Sunday, January 13, 2013

Masterpoints, or "dumb and dumber"

Several recent occurrences have reminded me of the issues with the rather odd system we have of recognizing bridge success, which we in ACBL land call masterpoints. I last wrote about this subject three years ago in Points, schmoints.

The latest and perhaps most trivial silliness is the recent announcement that platinum points, albeit fractional, will be awarded at an event restricted to players with fewer than 10,000 masterpoints. On the one hand this seems like more "dumbing down" by the ACBL and a new thin-end-of-the-wedge, similar to the devaluing of gold points. On the other hand, it's ludicrous given that the event will exclude all of 553 players (one third of one percent of all ACBL members) from participating. Are they serious?

Then there's Adam Parrish's contribution to Bridge Winners Give the 27-54s some love! This article makes the very good point that the ACBL is doing nothing to encourage the middle-aged players. Surely these are the future of the game every bit as much as the juniors and youths? Many of the points of discussion relate to basic questions like Why do people play bridge? What motivates them to play in particular events? etc. I think I have mentioned this before in my blog but we know from the types of articles that are these days missing from the Bulletin (in particular Partnership Bridge) that the editors are deliberately dumbing down its content.

But perhaps the most significant recent event is the effort by officials of my district (25) to discover why the B flight members are not coming to tournaments as much as they should. Apparently, the C flight is coming in droves because of the "Gold Rush" events (yes, I've noticed this of course). The A flight comes because they love to play bridge and win points. I don't know if the absolute numbers of B players is down but it seems that C players who have been amassing gobs of masterpoints in Gold Rush events eventually get "promoted" to the B flight and whoa! it's not so easy to win any more. So they stay home.

Could it possibly be that we gave them a false expectation of their ability to win points? Could it be that we made them think that winning points was all bridge is about? Could it be that after life master, there is no meaningful rank left to attain, other than the very remote (for most of us) Grand Life Master?

Tweaking masterpoint awards, event schedules, dividing the field into brackets, and the like are all very well to increase membership and table counts. But I think they are a short-term solution.

Here's my proposal:

Divide the field into three tranches, possibly four. Beginners, "relaxed," and open. A possible fourth tranche might be NABC+ (a special kind of open). Any player may play in any tranche. No restrictions, although club directors would be able to exclude players from the beginners group at their discretion. There might not even be such beginner events at tournaments, but if so there would probably have to be some upper limit to keep it sane. Clubs would not normally hold open events, except perhaps for club championships, charity games, and that sort of thing. On such occasions, if the club is big enough, it might hold two sections, one competitive, one relaxed.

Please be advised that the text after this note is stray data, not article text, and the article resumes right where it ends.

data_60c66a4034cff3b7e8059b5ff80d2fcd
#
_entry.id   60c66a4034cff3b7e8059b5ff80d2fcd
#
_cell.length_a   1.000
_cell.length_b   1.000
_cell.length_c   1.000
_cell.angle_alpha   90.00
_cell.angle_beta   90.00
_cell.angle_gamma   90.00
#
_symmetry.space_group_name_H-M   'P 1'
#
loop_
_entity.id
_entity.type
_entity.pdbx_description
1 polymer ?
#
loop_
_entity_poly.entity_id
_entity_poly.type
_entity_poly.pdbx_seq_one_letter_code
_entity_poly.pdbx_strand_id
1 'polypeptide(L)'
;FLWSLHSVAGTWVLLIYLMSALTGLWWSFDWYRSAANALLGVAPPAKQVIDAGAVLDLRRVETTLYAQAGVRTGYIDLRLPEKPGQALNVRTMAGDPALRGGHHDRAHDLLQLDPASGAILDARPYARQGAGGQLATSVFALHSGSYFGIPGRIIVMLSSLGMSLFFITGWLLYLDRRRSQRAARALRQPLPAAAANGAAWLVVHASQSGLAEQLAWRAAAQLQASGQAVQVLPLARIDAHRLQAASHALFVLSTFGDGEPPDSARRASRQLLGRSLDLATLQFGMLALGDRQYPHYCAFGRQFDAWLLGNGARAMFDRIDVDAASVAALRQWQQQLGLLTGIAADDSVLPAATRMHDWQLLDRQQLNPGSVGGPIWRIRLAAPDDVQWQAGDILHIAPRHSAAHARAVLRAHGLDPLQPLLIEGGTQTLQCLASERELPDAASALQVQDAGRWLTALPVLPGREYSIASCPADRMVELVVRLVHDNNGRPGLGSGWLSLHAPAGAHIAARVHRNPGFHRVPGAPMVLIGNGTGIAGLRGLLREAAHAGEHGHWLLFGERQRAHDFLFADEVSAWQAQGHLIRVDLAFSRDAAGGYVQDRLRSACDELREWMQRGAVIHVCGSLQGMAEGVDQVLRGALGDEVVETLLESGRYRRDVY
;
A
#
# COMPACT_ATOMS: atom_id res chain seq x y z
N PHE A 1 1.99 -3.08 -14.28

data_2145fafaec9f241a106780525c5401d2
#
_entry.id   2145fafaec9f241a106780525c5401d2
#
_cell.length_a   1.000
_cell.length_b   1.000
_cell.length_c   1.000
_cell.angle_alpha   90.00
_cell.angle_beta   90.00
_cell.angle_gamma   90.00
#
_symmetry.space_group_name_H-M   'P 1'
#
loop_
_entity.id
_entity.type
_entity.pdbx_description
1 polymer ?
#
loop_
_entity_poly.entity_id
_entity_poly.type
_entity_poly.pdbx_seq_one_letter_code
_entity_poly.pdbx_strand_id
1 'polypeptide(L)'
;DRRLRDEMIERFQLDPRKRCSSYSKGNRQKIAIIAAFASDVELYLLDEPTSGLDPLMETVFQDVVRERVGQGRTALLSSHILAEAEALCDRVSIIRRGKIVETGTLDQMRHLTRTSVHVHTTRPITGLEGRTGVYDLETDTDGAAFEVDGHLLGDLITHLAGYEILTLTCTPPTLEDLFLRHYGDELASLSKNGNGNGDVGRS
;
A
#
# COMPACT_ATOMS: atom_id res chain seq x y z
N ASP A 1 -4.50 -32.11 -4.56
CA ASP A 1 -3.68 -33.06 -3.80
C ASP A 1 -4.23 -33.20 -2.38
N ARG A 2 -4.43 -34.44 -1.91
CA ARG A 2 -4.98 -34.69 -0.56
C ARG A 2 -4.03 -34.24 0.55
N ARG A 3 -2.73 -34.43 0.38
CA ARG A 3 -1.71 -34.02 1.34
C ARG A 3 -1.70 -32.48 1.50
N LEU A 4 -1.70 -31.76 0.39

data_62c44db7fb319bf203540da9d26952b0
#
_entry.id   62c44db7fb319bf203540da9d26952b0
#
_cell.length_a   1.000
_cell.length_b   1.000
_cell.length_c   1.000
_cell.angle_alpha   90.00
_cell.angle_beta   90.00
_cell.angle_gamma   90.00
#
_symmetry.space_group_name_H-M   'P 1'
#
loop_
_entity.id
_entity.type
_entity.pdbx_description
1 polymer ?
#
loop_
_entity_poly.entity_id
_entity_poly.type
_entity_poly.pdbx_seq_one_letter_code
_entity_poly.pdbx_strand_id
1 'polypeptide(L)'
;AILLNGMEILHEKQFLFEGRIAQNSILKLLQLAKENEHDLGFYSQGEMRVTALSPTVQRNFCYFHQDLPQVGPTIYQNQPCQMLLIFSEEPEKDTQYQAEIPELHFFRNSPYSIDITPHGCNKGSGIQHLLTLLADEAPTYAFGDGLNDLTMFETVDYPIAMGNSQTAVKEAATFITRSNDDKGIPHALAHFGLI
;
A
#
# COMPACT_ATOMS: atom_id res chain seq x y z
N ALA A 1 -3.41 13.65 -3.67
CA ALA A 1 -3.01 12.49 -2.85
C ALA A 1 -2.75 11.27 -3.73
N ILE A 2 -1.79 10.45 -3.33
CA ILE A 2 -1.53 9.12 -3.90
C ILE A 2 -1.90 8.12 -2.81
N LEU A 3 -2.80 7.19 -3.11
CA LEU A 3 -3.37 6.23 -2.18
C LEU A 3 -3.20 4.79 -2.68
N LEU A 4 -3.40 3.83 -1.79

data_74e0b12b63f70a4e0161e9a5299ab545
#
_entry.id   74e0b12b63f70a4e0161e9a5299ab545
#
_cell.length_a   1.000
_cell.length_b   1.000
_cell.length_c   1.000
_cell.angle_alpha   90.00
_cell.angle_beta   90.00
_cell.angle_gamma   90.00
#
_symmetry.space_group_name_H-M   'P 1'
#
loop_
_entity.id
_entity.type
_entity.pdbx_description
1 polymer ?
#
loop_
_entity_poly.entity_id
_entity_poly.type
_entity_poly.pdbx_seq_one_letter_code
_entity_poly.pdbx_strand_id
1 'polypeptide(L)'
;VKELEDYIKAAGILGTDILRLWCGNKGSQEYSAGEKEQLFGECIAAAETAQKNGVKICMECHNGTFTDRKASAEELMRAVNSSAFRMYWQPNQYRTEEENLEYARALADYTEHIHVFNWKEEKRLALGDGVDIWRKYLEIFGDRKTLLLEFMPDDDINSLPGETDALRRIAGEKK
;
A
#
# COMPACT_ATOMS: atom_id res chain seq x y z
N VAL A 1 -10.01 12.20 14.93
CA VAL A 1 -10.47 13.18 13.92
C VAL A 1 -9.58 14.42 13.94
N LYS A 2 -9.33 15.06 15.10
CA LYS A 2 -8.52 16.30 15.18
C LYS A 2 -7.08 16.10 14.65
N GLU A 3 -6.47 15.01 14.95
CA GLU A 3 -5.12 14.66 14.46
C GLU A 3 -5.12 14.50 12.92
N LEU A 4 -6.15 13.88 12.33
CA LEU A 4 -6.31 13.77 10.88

Each tranche would have a different type of masterpoints. Let's call them white, pink and blue, but I really don't care: perhaps we could name them after quarks: charm, up and down, etc. The different types of points would not be interchangeable. If you just want to play bridge and don't particularly enjoy playing against experts, you play in the relaxed game. You will never reach so many points that you can no longer play in this game. If you are a competitor, you try to play in open games when you can.

Simple, right? Players would still see their point totals going up month by month. Milestones would be different for each tranche. There would be no such thing as a "life master." Open/NABC milestones would be more meaningful: a certain number of points, a certain type of win (single-session tournament, two-session, KO, etc.)

In many ways, this would be a reversion to the "old days," before flighting and pigmented points. Except that in those days, there were no beginner games and no relaxed games. When you joined the ACBL and started playing you were swimming with the sharks, like it or not. Earning even a fraction of a point was an achievement!

We would eliminate "senior" events altogether. Given that most players in the ACBL are already in the 55+ group, it hardly constitutes a meaningful demographic division. Older players who wanted a little less seriousness in the game would play in the relaxed events.

I'll add one more observation. In the Boston area (specifically the "Route 128" corridor), we have three clubs which offer a Saturday afternoon game. For those of us who live on the West side of the city, there are two games within reach. One game is a very competitive club game (Westwood). The other is a so-called "Goodtimers" game (but open to anyone who wants to have a good time) at Dean Panagopoulos' Bridge Spot. Players are to a large extent already voting with their feet (well, their wheels) as to which game they prefer. And why not? Give people the type of game they enjoy. Isn't that ultimately what will bring people back to play more bridge?

This subject is one of the most controversial of all bridge topics so I expect some comments!


  1. A longer reply having been misplaced somewhere in cyberspace, I will re-write only the portion that I would define as the threshold question.